Black Pepper

The history of pepper is essentially a story of the history of the European spice trade. So revered it is sometimes called the ‘King of Spices’. In origin, Black pepper is a tropical 'twining plant' from southern India. In the ancient world, the most important source of black pepper was India's Malabar Coast, the southwest coast of the country predominated by modern day Goa. These days black pepper is grown throughout all of South-East Asia. Though black pepper is a staple around the world, it was once so valuable it was used as currency. The spice was traded with nearby countries, eventually making its way throughout Asia, Egypt, Greece, and the Roman Empire. Outside of Asia, only the richest could afford it.

Because of its rare grandeur, Black pepper was a major catalyst of the European "Age of Exploration" during the 15th and 16th centuries. Trade routes to India and other sources of coveted spices were extremely valuable, and the countries that controlled them controlled Venice's (and by proxy Europe's) economy. Tributes and Bribes were paid in pepper (both Attila the Hun and Alaric I the Visigoth demanded pepper as a substantial part of Rome’s ransom).

The Venice and Genoa monopoly of overland trade routes was the driving factor in the search for an Eastern sea route. By the end of the "Age of Exploration", pepper became so plentiful in Europe that people of average means became able to afford it.

The fruit of the Piper nigrum consists of small berries that start out green and become a deep red when fully ripe. The unripe fruit of the Piper nigrum are sometimes pickled in brine or vinegar. The pepper seeds contain a volatile oil and the non-volatile compound Piperin (Piperine is the compound that is responsible for the burning effect on the mucous membranes). When the half-ripened fruits are harvested the fruits are dried to become "black pepper".

Studies show that black pepper has the ability to increase the bioavailability (the amount of nutrients your body consumes from a food is called bioavailability) in a good portion of the foods we eat, thus making our unhealthy love of Pollo a la Brasa suddenly healthy. Black pepper is not the only product that can be made from green peppercorns: white pepper, green pepper, and pink pepper are all derived from Piper nigrum. Black pepper is made from the unripe, green fruit of the pepper plant, which is cooked in hot water, then dried. The hot water serves to clean the peppercorns and to rupture their skin, which speeds the work of browning enzymes as the fruit is dried. The peppercorns are dried either by machine or the natural sun. Black pepper gains its namesake when the fruit hardens during the drying process and the skin becomes dark and wrinkled.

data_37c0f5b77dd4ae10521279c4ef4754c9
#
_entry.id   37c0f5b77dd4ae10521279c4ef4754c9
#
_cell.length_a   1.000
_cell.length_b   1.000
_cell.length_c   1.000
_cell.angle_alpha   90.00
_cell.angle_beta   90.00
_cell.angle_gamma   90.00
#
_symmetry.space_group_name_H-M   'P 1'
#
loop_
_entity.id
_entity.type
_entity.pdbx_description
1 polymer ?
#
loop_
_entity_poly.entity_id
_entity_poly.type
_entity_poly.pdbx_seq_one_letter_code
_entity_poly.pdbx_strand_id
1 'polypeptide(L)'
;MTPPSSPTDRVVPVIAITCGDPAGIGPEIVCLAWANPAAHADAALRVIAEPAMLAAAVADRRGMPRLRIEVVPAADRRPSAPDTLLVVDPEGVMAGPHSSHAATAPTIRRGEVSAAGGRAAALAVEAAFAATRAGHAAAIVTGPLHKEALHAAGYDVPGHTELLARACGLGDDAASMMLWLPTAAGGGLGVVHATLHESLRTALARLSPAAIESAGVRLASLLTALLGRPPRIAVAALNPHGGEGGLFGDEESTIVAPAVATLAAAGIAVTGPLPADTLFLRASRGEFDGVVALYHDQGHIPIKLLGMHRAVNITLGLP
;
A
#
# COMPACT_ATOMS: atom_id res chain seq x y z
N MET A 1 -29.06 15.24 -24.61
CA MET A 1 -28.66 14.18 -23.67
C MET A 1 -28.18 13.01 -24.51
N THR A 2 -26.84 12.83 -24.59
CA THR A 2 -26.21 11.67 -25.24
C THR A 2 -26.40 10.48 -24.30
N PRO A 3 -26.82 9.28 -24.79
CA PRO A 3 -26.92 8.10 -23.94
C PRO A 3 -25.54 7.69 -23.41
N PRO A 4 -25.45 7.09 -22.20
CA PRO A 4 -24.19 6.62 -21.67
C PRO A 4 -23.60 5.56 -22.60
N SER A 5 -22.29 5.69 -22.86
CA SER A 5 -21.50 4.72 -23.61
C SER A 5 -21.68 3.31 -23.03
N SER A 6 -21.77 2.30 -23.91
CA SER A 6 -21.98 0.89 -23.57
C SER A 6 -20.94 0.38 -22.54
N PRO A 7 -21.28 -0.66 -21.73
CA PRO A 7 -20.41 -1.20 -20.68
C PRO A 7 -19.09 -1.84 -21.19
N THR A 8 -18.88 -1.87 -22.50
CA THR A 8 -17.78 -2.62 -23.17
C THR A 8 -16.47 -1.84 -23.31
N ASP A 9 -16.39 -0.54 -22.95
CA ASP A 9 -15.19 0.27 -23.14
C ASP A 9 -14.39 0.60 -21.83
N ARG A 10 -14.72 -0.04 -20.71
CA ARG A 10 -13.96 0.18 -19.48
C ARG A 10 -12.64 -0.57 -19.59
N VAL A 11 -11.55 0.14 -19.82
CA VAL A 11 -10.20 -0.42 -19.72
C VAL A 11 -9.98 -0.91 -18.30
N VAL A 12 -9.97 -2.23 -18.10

Ground pepper loses its flavor quickly. Most chefs recommend grinding black pepper as needed. Your best bet is to coarsely grind immediately before adding it to food, in order to retain the most flavors. As is the care with many recipes in the world, coarsely ground black pepper is absolutely essential to any Pollo a la Brasa recipe. Inside and out it adds an earthy quality that cannot be matched or substituted. Thankfully it is so common that most of you probably don’t think about it, let alone its absolute necessity, but we guarantee a life without black peppers as hard to imagine as a life without salt. Like all spices, it must be used in balance with the recipe but....by all means...pass the pepper!

It is a popular ingredient in cosmetics. The compounds naturally present in the oil have been shown to act as antimicrobial and antifungal agents.

Where used as a spice, Huacatay leaves are choppped or pureed and used as the seasoning that give local dishes a unique herbal flavour. We've never made tea out of the stuff as the Incan's are said to have done, but maybe that'll be a future post.